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Opinion > League of Legends
World

Fight for First: Excel Esports review - pressures of going pro

Cillian Murphy narrates this BBC documentary about Excel Esports’ run through the LEC 2020 Spring Split, which works best when tackling the overwhelming pressures to succeed.
Fight for First: Excel Esports review - pressures of going pro

Esports documentaries often spotlight huge wins and historic events. Against The Odds charted OG’s comeback to win The International in 2018, The Smash Brothers followed legends of the Melee scene, while Free to Play from Valve is the best document we have into one of the first million dollar esport events.

In comparison, Fight for First: Excel Esports is small scale and specific. This five-part BBC series charts the UK organisation’s run through the 2020 Spring Split for the League of Legends European Championship — where the team, after finishing last in the prior season, hoped to turn their reputation around by qualifying for playoffs.

For anyone who followed the LEC last year, you’ll know it’s an unfortunate tale — but there’s still worthwhile insight here for fans. The series starts off days before the season starts, where a 3-0 loss against SK Gaming sets a tense, worrisome tone for the rest of the Spring Split.

We’re taken through the huge wins and devastating losses throughout for Excel, as we’re shown the inside of their gaming house to the personal life of coaches and org co-founder Kieran Holmes-Darby.

Excel_esports_lec_bbc_2
Fight for First follows Excel Esports through the LEC 2020 Spring Split (Picture: Excel/BBC) 

The best moments show how the ups and downs affect the team behind the scenes. South Korean player Son “Mickey” Young-min, struggling to fulfil his potential, is the most open when discussing his struggles with social media - admitting online abuse almost pushed him to retire altogether.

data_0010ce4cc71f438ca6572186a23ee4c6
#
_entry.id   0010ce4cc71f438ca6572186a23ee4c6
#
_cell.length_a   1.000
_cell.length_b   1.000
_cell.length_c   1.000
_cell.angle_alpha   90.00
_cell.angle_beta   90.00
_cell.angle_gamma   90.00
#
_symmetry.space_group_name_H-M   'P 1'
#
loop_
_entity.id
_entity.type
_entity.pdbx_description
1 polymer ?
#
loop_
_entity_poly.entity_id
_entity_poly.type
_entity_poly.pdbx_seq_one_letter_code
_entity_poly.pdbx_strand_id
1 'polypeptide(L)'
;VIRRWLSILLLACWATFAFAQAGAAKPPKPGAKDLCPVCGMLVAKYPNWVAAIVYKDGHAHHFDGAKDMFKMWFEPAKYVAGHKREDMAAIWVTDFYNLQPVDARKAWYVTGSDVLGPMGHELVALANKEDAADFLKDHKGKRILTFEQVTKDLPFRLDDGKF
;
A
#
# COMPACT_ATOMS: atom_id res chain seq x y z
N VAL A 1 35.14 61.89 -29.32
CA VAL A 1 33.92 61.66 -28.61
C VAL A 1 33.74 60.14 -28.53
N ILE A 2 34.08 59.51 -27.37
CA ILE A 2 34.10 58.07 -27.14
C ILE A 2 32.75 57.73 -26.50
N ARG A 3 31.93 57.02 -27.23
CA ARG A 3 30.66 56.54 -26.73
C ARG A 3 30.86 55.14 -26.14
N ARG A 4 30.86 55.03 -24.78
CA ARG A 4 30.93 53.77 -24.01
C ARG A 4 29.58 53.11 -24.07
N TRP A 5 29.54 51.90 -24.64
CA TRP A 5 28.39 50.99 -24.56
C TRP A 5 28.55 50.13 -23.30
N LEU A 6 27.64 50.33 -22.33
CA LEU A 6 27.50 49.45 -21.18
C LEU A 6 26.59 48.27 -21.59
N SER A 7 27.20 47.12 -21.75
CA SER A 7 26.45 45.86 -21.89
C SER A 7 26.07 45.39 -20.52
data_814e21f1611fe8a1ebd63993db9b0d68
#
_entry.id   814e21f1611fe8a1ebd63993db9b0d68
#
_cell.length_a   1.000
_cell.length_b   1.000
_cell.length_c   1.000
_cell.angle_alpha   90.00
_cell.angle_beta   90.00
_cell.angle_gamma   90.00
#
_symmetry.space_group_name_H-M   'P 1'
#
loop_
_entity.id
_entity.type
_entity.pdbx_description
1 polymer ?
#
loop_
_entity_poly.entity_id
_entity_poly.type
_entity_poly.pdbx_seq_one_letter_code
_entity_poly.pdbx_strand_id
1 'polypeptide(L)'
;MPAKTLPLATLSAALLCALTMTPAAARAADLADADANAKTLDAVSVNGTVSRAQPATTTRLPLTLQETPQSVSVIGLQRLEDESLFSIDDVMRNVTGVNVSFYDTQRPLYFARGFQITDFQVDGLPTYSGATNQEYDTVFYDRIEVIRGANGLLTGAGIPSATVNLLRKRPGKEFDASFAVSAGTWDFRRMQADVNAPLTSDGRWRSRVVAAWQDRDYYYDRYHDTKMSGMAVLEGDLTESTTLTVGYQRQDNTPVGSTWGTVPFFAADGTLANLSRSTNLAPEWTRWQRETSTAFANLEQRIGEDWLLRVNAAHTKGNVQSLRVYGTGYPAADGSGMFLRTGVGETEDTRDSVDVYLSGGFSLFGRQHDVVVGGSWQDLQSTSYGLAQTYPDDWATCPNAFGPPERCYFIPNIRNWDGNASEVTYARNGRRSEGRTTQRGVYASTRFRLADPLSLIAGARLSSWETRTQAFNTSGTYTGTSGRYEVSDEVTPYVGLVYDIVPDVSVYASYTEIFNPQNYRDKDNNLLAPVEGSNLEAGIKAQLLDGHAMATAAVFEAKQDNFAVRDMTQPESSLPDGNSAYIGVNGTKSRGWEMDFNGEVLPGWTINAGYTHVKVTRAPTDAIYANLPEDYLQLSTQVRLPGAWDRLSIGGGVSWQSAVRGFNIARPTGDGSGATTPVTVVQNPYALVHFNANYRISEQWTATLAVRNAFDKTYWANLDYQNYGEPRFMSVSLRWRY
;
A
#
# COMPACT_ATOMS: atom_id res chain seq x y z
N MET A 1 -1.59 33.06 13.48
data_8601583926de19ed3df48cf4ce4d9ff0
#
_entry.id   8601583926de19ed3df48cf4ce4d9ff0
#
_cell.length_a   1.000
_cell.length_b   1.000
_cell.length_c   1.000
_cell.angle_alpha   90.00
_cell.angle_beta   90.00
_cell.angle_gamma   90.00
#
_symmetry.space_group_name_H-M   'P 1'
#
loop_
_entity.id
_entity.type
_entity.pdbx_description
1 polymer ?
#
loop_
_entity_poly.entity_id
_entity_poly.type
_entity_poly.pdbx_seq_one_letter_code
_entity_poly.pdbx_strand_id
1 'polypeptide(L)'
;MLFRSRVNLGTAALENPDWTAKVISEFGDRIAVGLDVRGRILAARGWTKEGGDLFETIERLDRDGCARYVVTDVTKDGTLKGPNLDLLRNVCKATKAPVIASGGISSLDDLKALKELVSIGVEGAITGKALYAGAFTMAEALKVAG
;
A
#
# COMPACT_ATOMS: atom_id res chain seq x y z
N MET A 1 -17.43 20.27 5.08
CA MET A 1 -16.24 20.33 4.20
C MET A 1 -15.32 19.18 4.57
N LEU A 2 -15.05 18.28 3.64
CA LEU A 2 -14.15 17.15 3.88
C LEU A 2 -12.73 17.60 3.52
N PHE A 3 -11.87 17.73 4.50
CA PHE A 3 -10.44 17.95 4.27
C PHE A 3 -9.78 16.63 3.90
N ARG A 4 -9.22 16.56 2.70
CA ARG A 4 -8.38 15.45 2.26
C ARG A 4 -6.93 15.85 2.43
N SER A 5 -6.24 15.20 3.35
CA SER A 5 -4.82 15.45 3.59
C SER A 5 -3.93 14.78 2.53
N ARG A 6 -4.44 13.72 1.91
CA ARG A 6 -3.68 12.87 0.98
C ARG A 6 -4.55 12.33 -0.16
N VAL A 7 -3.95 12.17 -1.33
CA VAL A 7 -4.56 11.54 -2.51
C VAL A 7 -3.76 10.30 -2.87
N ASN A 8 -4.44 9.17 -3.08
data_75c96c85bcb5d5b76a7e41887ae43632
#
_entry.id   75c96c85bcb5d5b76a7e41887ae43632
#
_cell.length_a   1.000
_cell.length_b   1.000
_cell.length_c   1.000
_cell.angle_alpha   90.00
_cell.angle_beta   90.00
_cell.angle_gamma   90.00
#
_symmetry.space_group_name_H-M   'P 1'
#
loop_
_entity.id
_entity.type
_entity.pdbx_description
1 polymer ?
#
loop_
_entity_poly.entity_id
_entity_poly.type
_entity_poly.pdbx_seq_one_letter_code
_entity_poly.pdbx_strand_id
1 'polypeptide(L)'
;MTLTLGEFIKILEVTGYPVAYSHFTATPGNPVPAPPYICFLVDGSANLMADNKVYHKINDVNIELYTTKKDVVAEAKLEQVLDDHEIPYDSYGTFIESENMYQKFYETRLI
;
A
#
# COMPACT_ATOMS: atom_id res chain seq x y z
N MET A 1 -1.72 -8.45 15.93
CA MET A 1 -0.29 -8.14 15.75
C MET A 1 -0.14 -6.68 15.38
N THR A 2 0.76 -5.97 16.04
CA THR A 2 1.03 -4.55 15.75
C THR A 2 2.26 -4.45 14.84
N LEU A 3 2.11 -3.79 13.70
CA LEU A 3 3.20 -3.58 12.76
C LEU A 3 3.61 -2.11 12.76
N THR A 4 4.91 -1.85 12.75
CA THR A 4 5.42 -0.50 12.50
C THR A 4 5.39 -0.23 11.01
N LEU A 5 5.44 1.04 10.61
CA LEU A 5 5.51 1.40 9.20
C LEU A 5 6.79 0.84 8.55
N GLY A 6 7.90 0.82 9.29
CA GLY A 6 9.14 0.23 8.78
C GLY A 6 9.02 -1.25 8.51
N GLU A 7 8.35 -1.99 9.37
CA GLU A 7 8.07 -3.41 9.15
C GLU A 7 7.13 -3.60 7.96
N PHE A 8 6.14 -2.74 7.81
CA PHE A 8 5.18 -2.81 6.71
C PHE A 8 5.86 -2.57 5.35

There’s also frustrations around players with questionable dedication. Ki “Expect” Dae-han takes a late night drink session which is met with hostilty from teammates and coaches who want to perform their best. It might be normal behaviour for someone in their twenties, but there's a collective acknowledgement of the sacrifices needed to succeed, which extends to relationships too.

As a BBC production however, there’s a lot of groundwork to cover before these interesting moments are touched upon. The series generally does a great job of conveying what’s exciting about League of Legends esports, using close-ups of heroes and dramatic slow-mo to emphasise big plays and pivotal turning points within matches. If you didn’t have any grasp on what makes League of Legends tick before this, Fight for First is an excellent showcase of its competitive chops and why it’s the biggest esport in the world. 

 

There’s plenty of heavy-handed football comparisons to help translate the high stakes for a wide audience, yet the overall narrative doesn't feel satisfying enough to carry them through. Much like the org and coaches themselves, it feels like the filmmakers were banking on Excel Esports to make the playoffs, with the story coming to an abrupt end just as the COVID-19 pandemic begins - an industry-shifting moment that's oddly skimmed over here.

It makes the series feel half baked, but there’s merit in documenting the unglamorous cycle for the majority of esport teams - where huge amounts of investment and sacrifice doesn’t necessarily equate to stacked trophy cabinets and million dollar prizes. 

Fight for First: Excel Esports might be light on fresh details for avid esport followers, but as a window for newcomers, this is a compelling, if anticlimactic journey which isn’t afraid to show the warts of a rapidly growing industry. 

Fight for First: Excel Esports is available to stream on BBC iPlayer in the UK.